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Blinker changes: File under 'public's right to know'
INGLEWOOD, Calif. - All blinker changes, regardless of how long a horse has been away from the races, must be conveyed to the public, according to a memo recently sent from California Horse Racing Board executive director Roy Wood to the state's stewards.
Trainers must denote any blinker change at the time of entry, Wood's memo said. Wood ordered this policy to take effect on Dec. 26, the opening day of Santa Anita's winter meeting, but many tracks already are in compliance.
Wood's directive was issued as a result of controversy that arose last summer regarding the reporting of blinker changes. At the start of Del Mar's meeting, horses who had been away from the races for at least six months were not required to have a blinker change listed in the official program. That policy was changed, per a steward's request, but Wood wanted to go a step further and not leave this issue to the discretion of each track, which had been the policy in the past.
"There is no reference in any CHRB rule to a cutoff date for reporting blinker changes," Wood's memo said. "The arbitrary cutoff time of six months falls into the gray area of racing custom, the common belief being that after such a length of time, blinker changes lose their relevance. However, some patrons do desire this information. Therefore, all blinker changes will be permitted after six months, and this information must be communicated to the public, leaving bettors free to place whatever value they want on the information."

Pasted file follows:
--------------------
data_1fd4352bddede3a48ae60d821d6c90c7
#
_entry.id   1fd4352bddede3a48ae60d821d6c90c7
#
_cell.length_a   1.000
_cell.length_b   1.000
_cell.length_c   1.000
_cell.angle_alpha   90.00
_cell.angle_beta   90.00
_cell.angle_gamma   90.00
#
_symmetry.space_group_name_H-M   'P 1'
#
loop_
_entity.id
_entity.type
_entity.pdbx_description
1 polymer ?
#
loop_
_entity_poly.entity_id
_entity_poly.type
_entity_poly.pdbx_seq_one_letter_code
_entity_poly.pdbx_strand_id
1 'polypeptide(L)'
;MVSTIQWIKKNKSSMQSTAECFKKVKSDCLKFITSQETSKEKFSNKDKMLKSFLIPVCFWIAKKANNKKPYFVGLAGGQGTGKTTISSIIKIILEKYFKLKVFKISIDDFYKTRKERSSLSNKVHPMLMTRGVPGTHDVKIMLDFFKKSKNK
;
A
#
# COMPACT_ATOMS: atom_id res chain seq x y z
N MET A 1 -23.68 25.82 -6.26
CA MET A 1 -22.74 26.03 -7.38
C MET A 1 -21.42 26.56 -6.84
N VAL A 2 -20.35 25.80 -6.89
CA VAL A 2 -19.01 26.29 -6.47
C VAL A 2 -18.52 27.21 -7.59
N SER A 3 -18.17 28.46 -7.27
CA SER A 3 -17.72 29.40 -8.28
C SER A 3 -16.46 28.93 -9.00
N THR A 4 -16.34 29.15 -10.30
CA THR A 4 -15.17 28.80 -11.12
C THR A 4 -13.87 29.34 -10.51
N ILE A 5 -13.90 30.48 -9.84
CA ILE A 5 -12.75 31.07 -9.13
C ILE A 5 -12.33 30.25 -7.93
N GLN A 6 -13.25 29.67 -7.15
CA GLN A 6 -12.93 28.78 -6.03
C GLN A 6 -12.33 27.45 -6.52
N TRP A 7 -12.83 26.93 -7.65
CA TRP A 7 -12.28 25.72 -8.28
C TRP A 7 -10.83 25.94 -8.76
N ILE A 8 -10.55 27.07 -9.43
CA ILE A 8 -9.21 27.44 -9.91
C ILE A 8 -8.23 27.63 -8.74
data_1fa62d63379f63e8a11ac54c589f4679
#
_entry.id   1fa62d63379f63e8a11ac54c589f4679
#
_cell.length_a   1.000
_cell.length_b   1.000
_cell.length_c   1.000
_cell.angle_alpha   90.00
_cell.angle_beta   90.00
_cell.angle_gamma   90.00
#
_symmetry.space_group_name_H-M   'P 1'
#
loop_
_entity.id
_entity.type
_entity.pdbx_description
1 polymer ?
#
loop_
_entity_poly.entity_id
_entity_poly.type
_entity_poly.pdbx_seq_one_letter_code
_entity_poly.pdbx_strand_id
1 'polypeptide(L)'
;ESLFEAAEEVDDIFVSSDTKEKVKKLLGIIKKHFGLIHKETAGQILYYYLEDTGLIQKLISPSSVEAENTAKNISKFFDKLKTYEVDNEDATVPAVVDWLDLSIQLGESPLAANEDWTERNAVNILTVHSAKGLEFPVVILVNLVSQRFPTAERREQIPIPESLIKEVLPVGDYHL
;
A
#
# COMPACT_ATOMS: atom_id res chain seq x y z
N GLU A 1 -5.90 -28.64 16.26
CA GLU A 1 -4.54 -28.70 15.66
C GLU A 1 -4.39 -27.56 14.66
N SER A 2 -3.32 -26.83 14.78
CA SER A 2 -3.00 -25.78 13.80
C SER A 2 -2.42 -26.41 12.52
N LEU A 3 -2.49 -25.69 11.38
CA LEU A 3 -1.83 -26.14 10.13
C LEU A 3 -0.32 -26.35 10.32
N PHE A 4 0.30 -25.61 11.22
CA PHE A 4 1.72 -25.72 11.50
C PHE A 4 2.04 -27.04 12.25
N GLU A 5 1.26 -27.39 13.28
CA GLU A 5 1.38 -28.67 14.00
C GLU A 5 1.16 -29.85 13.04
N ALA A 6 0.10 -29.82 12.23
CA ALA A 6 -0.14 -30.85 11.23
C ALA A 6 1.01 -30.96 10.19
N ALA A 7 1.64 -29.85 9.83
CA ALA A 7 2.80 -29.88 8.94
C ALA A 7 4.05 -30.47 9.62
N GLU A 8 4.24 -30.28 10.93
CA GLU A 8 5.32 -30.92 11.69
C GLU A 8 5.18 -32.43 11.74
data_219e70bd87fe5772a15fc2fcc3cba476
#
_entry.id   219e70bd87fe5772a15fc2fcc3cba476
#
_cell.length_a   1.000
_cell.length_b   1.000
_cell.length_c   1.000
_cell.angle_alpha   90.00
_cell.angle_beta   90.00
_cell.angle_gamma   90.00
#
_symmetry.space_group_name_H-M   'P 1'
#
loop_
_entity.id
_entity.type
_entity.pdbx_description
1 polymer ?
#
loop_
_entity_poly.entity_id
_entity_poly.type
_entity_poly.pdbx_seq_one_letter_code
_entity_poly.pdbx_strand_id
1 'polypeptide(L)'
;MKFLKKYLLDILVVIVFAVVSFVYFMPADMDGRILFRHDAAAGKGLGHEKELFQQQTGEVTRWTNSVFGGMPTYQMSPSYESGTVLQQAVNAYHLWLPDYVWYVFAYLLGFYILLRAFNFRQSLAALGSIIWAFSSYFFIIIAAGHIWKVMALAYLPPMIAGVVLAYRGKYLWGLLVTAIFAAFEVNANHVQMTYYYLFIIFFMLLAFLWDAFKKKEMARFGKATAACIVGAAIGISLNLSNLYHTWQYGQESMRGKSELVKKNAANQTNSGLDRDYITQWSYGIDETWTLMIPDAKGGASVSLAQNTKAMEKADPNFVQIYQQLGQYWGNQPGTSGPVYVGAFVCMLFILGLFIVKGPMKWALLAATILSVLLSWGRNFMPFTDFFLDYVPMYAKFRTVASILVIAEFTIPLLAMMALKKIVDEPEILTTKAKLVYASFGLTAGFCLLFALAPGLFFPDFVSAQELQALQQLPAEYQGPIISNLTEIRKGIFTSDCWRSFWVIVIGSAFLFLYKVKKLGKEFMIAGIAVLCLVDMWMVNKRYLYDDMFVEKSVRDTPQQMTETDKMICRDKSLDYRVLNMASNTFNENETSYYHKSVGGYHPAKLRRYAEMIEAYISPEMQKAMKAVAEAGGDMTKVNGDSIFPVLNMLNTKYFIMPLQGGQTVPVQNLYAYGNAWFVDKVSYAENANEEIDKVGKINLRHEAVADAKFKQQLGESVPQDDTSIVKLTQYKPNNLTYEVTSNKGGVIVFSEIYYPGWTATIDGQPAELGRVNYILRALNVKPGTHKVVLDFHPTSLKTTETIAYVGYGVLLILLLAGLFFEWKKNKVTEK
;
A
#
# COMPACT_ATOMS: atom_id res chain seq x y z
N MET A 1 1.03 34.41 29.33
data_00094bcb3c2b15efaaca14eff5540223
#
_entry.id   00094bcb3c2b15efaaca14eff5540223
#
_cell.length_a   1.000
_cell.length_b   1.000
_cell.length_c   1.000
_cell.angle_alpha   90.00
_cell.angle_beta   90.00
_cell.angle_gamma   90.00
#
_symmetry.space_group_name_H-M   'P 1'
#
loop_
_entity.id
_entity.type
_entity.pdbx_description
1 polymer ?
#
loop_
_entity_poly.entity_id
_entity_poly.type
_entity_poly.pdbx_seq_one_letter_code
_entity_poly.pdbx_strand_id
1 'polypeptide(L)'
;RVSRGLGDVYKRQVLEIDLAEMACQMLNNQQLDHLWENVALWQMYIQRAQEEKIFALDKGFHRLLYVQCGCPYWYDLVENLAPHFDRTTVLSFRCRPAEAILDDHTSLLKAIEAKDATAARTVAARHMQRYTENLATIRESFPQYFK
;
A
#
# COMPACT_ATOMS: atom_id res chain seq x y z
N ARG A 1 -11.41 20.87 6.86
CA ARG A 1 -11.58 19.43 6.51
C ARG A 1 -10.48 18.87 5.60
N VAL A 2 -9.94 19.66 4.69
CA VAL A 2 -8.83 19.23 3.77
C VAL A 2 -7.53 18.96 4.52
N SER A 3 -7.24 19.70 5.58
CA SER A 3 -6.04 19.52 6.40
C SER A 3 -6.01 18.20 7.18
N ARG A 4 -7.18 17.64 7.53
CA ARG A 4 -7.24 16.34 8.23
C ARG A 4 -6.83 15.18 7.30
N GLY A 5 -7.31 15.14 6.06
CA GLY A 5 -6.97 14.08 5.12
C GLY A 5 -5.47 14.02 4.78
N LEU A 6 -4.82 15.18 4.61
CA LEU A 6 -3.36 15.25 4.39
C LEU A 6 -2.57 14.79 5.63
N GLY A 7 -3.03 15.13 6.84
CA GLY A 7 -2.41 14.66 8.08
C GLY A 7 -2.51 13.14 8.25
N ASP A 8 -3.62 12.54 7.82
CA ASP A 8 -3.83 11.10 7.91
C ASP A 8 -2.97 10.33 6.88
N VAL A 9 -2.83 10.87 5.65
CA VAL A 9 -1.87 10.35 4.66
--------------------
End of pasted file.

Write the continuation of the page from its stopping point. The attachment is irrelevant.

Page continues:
Super Quercus points to McKnight at Calder
Super Quercus, who gave trainer Bobby Frankel his 17th Grade 1 race victory of the year in Saturday's Hollywood Turf Cup, came out of the race in good shape and will race again before the year is out.
Frankel on Monday said he would send Super Quercus to Florida for the Grade 2, $150,000 McKnight Handicap on Dec. 29 at Calder Race Course. He said he also will send The Seven Seas there for the Grade 2, $150,000 La Prevoyante Handicap for older fillies and mares on the same day. Both races are at 1 1/2 miles on turf. Both of Frankel's horses are owned by the 3 Plus U Stable of Charles Kenis and Audrey Skirball-Kenis.
"He's a nice horse," Frankel said of Super Quercus, who was off from January to July because of an ankle chip. "He's going to race next year, too." Super Quercus won the Hollywood Derby here in 1999, but did not win a race again until taking the Bay Meadows Breeders' Cup Handicap on Sept. 22.
Frankel has two more chances in Grade 1 races this year. He is scheduled to run Labamta Babe in the Hollywood Futurity on Dec. 15, and You in the Hollywood Starlet on Dec. 16.
Pelirrojo is one to watch
Pelirrojo, a first-time starter, made an impressive debut on Sunday when he won the third race with a powerful closing kick to beat maiden 2-year-olds going six furlongs. Pelirrojo, a gelding by Flying Continental, won by 3 1/2 lengths in 1:10.57.
Pelirrojo's coat is nearly pure white, undoubtedly tracing to his damsire, Cozzene. Although he had a good series of workouts, and was the top selection of a well-respected clocker who sells an ontrack tip sheet, Pelirrojo went off the fourth choice in a field of six and paid $12.80. He was less of a surprise to his trainer, John Sadler.